Ethics has now been introduced into New South Wales primary schools as an alternative to religious instruction, but the idea of moral philosophy as a core part of compulsory education seems unlikely to get much traction any time soon. To many ears, the phrase “moral education” has a whiff of something distastefully Victorian (the era, not the state). It suggests indoctrination into an unquestioned set of norms and principles – and in the world we find ourselves in now, there is no such set we can all agree on.

Besides, in an already crowded curriculum, do we really have time for moral philosophy? After all, most people manage to lead pretty decent lives without knowing their Sidgewick from their Scanlon or being able to spot a rule utilitarian from 50 yards.

But intractable moral problems don’t go away just because we no longer agree how to deal with them. And as recent discussions on this site help to illustrate, new problems are always arising that, one way or another, we have to deal with. As individuals and as participants in the public space, we simply can’t get out of having to think about issues of right and wrong.

Yet spend time hanging around the comments section of any news story with an ethical dimension to it (and that’s most of them), and it quickly becomes apparent that most people just aren’t familiar with the methods and frameworks of ethical reasoning that have been developed over the last two and a half thousand years. We have the tools, but we’re not equipping people with them.

So, what sort of things should we be teaching if we wanted to foster “ethical literacy”? What would count as a decent grounding in moral philosophy for the average citizen of contemporary, pluralistic societies?

What follows is in no way meant to be definitive. It’s not based on any sort of serious empirical data around people’s familiarity with ethical issues. It’s a just tentative stab (wait, can you stab tentatively?) at a list of things people should ideally know about ethics, and based, on what I see in the classroom and, online, often don’t.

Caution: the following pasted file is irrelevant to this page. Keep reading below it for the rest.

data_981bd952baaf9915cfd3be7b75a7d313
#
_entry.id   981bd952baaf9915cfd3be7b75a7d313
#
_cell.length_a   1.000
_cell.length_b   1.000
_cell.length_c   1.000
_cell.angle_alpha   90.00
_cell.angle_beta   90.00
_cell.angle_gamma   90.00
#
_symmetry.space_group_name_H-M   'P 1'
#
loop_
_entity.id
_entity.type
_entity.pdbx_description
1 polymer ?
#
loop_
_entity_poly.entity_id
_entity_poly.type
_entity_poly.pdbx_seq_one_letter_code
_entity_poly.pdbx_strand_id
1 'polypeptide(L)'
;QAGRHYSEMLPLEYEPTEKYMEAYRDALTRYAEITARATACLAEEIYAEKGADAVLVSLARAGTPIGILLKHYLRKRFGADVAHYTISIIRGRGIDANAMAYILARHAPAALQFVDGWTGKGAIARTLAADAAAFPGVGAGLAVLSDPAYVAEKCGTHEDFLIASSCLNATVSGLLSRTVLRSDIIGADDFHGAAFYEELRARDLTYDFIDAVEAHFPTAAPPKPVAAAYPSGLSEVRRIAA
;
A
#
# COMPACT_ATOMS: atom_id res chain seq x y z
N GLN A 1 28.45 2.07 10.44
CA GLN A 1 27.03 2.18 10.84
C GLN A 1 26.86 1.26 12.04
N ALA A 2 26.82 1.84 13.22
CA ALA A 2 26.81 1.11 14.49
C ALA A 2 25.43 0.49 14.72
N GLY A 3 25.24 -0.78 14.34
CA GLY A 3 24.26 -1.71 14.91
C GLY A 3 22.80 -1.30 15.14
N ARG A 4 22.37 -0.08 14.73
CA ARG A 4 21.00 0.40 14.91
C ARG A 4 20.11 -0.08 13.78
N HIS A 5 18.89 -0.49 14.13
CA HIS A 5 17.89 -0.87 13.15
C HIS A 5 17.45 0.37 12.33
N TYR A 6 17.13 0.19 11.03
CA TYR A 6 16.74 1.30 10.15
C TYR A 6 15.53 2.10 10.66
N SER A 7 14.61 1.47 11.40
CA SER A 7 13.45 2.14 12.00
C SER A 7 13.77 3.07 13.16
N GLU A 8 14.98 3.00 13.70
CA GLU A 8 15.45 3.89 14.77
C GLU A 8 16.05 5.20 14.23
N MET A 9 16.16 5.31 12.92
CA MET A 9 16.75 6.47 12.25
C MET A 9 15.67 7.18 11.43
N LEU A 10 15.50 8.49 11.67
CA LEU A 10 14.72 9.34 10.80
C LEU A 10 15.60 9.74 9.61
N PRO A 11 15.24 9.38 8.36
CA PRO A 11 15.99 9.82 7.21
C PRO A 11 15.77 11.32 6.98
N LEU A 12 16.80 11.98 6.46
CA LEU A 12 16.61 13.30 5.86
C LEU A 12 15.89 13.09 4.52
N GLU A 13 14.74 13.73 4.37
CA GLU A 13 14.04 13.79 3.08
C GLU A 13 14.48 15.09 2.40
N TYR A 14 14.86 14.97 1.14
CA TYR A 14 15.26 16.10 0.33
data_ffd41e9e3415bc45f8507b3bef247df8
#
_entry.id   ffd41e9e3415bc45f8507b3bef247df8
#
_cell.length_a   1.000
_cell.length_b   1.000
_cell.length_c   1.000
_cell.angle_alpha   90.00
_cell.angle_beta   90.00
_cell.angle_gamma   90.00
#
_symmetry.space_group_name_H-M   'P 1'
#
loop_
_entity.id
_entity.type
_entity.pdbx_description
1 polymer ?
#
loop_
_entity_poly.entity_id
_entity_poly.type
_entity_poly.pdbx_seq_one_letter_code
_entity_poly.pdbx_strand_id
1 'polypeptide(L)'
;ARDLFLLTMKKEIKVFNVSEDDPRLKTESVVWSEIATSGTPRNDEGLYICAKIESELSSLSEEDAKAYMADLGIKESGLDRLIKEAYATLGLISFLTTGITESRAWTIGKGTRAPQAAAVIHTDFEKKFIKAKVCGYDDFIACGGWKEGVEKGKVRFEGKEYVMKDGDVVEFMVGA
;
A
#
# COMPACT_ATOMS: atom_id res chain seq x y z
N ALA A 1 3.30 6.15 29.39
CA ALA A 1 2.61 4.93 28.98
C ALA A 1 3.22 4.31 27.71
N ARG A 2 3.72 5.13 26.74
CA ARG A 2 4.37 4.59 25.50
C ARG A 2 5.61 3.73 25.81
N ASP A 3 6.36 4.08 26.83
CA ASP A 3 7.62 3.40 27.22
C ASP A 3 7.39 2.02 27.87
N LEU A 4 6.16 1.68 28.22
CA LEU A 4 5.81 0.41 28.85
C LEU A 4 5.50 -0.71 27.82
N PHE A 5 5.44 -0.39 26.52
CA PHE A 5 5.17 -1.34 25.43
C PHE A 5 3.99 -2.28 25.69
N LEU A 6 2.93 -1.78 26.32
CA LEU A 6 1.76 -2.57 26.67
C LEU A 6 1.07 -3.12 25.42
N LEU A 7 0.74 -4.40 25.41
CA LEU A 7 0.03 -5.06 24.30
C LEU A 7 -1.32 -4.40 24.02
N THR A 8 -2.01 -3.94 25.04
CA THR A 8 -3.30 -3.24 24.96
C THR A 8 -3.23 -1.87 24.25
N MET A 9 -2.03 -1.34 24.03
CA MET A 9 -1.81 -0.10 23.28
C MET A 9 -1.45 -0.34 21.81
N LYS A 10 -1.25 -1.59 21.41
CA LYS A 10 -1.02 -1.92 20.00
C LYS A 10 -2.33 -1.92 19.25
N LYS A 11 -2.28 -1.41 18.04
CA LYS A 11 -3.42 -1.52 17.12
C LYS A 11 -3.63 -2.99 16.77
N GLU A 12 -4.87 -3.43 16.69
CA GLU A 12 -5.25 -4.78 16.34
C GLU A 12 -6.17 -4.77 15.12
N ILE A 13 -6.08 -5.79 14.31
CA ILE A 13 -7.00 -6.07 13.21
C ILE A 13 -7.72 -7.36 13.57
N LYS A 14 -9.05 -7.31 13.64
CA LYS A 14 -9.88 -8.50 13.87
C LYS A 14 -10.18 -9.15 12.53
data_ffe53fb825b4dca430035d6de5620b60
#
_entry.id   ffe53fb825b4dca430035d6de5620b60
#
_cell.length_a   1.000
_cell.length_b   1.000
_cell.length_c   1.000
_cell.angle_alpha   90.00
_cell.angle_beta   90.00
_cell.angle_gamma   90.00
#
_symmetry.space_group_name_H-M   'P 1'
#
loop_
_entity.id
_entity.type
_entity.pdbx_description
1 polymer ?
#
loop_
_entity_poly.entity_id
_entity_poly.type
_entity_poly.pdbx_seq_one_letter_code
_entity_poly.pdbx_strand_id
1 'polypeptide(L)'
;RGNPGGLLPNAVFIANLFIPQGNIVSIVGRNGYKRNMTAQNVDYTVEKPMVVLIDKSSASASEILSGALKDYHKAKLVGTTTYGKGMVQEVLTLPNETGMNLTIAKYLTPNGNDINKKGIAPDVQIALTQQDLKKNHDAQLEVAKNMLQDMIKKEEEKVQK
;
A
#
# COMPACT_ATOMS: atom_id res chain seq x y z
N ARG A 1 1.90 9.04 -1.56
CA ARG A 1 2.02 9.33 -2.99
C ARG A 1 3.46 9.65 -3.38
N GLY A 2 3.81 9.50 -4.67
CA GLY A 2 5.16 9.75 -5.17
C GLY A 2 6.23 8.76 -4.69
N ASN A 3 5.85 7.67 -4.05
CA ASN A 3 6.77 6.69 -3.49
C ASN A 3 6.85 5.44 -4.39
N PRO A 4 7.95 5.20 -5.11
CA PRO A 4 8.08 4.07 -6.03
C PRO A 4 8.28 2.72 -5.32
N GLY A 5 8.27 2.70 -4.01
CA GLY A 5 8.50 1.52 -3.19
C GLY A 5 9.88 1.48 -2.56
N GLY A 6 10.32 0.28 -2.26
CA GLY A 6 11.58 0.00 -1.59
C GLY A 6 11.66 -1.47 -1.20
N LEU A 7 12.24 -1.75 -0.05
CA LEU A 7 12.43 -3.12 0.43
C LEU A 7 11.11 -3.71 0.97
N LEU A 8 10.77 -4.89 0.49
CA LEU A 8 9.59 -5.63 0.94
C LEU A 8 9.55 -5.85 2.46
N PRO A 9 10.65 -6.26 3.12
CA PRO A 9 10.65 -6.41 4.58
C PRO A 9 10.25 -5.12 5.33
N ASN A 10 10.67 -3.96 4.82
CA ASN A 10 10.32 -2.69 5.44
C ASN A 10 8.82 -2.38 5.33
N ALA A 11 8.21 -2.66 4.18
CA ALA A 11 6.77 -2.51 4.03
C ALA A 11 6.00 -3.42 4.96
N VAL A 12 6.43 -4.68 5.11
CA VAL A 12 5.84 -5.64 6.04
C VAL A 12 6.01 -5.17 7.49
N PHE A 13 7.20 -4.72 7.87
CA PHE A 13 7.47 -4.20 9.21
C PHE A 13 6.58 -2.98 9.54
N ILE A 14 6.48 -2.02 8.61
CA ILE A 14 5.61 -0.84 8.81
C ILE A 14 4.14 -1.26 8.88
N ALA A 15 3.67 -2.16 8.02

1. Ethics and morality are (basically) the same thing

Many people bristle at the word “morality” but are quite comfortable using the term “ethical”, and insist there’s some crucial difference between the two. For instance, some people say ethics are about external, socially imposed norms, while morality is about individual conscience. Others say ethics is concrete and practical while morality is more abstract, or is somehow linked to religion.

Out on the value theory front lines, however, there’s no clear agreed distinction, and most philosophers use the two terms more or less interchangeably. And let’s face it: if even professional philosophers refuse to make a distinction, there probably isn’t one there to be made.

2. Morality isn’t (necessarily) subjective

Every philosophy teacher probably knows the dismay of reading a decent ethics essay, only to then be told in the final paragraph that, “Of course, morality is subjective so there is no real answer”. So what have the last three pages been about then?

There seems to be a widespread assumption that the very fact that people disagree about right and wrong means there is no real fact of the matter, just individual preferences. We use the expression “value judgment” in a way that implies such judgments are fundamentally subjective.

Sure, ethical subjectivism is a perfectly respectable position with a long pedigree. But it’s not the only game in town, and it doesn’t win by default simply because we haven’t settled all moral problems. Nor does ethics lose its grip on us even if we take ourselves to be living in a universe devoid of intrinsic moral value. We can’t simply stop caring about how we should act; even subjectivists don’t suddenly turn into monsters.

3. “You shouldn’t impose your morality on others” is itself a moral position.